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Reinventing the Keynesian Cross

Summary:
In, Aggregate Demand and Supply, a paper I wrote in 2006 that was published in the International Journal of Economic Theory, I developed my own version, and interpretation, of the Keynesian Cross. The Keynesian Cross is a diagram that, in times gone by, was taught to every student of macroeconomics.  The Keynesian Cross, a formulation of the central ideas in The General Theory, appeared as a central component of macroeconomic theory as it was taught by Samuelson in his textbook, Economics: An Introductory Analysis.  The Keynesian Cross plots income on the horizontal axis and expenditure on the vertical axis. Figure 1: The Keynesian Cross (my interpretation using employment and output in wage units)  In Figure 1, I have graphed a version of the Keynesian Cross that is closer in spirit to the General Theory than the version developed by Samuelson. In contrast to Samuelson’s version, my version plots employment on the horizontal axis and output, measured relative to the money wage, on the vertical axis. Following Keynes, I am measuring employment in units of ordinary labor and I am measuring output in wage units. I explain this diagram in my published paper Aggregate Demand and Supply.

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In, Aggregate Demand and Supply, a paper I wrote in 2006 that was published in the International Journal of Economic Theory, I developed my own version, and interpretation, of the Keynesian Cross. The Keynesian Cross is a diagram that, in times gone by, was taught to every student of macroeconomics.  

The Keynesian Cross, a formulation of the central ideas in The General Theory, appeared as a central component of macroeconomic theory as it was taught by Samuelson in his textbook, Economics: An Introductory Analysis.  The Keynesian Cross plots income on the horizontal axis and expenditure on the vertical axis.
Figure 1: The Keynesian Cross (my interpretation using employment and output in wage units) 

Figure 1: The Keynesian Cross (my interpretation using employment and output in wage units) 

In Figure 1, I have graphed a version of the Keynesian Cross that is closer in spirit to the General Theory than the version developed by Samuelson. In contrast to Samuelson’s version, my version plots employment on the horizontal axis and output, measured relative to the money wage, on the vertical axis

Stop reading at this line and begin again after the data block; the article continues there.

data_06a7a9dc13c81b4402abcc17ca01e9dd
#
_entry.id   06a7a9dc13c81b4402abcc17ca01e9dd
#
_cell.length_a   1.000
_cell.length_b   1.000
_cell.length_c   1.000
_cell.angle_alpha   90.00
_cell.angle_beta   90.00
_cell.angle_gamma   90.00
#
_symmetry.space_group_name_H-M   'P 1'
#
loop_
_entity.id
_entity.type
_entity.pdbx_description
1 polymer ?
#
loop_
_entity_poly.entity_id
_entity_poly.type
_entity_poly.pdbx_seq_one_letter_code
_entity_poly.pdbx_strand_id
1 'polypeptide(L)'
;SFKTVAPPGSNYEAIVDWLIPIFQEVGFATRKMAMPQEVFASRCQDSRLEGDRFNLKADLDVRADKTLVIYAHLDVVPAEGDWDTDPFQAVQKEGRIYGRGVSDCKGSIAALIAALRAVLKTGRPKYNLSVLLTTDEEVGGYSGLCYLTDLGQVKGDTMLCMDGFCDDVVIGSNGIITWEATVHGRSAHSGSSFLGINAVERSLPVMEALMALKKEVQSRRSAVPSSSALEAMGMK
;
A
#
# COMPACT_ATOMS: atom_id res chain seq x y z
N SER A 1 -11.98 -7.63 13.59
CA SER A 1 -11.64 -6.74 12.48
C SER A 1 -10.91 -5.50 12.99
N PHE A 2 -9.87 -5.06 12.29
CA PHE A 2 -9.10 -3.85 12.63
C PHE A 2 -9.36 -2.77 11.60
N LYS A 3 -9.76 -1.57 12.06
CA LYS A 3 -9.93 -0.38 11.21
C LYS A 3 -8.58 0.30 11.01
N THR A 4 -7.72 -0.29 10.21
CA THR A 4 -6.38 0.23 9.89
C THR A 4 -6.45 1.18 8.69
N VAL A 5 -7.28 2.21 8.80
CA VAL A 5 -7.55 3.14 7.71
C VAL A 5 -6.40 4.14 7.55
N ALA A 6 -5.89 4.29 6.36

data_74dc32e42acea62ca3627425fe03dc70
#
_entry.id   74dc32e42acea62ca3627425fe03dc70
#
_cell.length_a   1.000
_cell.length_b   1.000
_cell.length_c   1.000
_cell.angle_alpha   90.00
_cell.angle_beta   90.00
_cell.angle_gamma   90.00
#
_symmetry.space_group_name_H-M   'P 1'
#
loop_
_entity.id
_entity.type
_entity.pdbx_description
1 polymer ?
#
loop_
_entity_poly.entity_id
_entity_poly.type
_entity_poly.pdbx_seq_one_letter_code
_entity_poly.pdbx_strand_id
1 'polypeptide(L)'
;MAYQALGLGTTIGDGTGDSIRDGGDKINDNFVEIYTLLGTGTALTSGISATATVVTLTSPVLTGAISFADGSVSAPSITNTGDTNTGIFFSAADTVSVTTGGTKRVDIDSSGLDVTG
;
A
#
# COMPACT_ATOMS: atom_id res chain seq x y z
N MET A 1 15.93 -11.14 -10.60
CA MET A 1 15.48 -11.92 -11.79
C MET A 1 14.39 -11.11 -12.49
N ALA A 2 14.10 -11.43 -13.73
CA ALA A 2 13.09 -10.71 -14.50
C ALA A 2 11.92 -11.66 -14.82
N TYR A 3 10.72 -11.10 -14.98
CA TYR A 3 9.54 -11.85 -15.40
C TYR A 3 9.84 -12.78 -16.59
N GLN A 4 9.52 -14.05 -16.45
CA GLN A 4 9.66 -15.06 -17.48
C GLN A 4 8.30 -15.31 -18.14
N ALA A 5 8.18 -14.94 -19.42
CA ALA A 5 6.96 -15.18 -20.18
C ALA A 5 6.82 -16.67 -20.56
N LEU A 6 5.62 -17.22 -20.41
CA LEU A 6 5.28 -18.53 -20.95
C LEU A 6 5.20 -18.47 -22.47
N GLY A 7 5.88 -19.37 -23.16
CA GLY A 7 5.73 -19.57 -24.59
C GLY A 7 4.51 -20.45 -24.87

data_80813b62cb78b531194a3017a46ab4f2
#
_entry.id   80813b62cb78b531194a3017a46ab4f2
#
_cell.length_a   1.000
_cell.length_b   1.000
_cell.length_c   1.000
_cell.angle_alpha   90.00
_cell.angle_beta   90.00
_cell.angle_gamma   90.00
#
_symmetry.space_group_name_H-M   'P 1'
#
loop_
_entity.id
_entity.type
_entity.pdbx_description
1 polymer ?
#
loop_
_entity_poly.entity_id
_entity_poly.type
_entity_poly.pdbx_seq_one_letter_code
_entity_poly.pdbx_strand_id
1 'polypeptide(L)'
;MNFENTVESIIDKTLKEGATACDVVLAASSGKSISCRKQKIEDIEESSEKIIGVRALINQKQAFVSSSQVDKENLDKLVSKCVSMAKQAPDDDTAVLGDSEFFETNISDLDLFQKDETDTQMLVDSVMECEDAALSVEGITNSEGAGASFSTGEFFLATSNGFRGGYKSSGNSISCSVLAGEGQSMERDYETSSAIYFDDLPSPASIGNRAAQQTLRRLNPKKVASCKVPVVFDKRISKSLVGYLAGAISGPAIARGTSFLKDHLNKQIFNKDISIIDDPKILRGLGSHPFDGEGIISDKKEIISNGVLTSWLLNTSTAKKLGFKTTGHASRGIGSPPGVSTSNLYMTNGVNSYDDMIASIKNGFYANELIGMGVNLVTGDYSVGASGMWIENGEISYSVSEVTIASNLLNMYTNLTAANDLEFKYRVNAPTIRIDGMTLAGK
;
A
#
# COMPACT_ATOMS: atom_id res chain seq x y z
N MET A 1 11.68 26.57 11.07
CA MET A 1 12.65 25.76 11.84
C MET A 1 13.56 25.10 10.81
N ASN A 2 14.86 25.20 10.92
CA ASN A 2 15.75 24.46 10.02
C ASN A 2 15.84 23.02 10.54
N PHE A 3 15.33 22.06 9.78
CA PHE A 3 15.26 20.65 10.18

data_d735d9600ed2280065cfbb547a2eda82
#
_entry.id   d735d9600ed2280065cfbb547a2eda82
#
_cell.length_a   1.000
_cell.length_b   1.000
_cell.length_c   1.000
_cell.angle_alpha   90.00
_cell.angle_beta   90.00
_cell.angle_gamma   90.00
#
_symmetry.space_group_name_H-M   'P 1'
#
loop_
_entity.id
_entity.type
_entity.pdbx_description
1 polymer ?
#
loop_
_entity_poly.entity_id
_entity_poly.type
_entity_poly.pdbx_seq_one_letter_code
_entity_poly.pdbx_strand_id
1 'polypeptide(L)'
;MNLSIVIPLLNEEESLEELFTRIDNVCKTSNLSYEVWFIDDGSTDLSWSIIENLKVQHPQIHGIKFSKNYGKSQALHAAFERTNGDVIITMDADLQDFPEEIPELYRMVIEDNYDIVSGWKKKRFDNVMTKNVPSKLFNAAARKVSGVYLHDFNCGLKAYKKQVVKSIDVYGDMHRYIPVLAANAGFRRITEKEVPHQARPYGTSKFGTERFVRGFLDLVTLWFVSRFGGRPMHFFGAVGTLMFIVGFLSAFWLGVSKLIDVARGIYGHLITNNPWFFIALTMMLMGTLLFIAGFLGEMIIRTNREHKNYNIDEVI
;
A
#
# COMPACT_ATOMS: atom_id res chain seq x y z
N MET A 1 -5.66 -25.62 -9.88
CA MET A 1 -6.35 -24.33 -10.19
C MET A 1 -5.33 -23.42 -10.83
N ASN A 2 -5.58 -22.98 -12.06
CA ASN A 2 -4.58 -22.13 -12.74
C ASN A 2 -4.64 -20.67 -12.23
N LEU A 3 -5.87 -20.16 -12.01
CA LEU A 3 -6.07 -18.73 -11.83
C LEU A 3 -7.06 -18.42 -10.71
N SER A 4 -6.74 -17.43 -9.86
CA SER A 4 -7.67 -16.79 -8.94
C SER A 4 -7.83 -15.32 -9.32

Following Keynes, I am measuring employment in units of ordinary labor and I am measuring output in wage units. I explain this diagram in my published paper Aggregate Demand and Supply The use of employment and output on the axes reflects the definitions in Chapter 4 of The General Theory.  In his exposition of Keynesian Economics, Samuelson amended this diagram by plotting income on the horizontal axis and expenditure on the vertical axis.
The student who truly understands [the Keynesian Cross] is well on the way to mastering the most important ideas in macroeconomics. It illustrates the two most important concepts in The General Theory, concepts that have formed the basis for everything I have drawn attention to in my work.
The first is the idea of beliefs as an independent driver of business cycles. ... The second is ... that any unemployment rate can persist as a steady state equilibrium. 
An important research question for macroeconomics is: what are the determinants of the aggregate demand curve and why does it shift around in sometimes unpredictable ways over time? In my view, Keynes’ theory of the consumption function is inadequate to answer this question.  We should instead explicitly model the connections between consumption and wealth.

I have included my version of the Keynesian cross in a new paper I have just completed that explains the connection between ideas developed in my books and papers and those of economists who self-identify as Post-Keynesians. Look out for my new paper, Post-Keynesian Dynamic Stochastic General Equilibrium Theory, coming next week. A discussion of the Keynesian cross can also be found in my new book Prosperity for All, pages 156--158 and pages 174--175. 

Roger Farmer
ROGER E. A. FARMER is a Distinguished Professor of Economics at UCLA and served as Department Chair from July 2008 through December 2012. He was the Senior Houblon-Norman Fellow at the Bank of England, January-December 2013.

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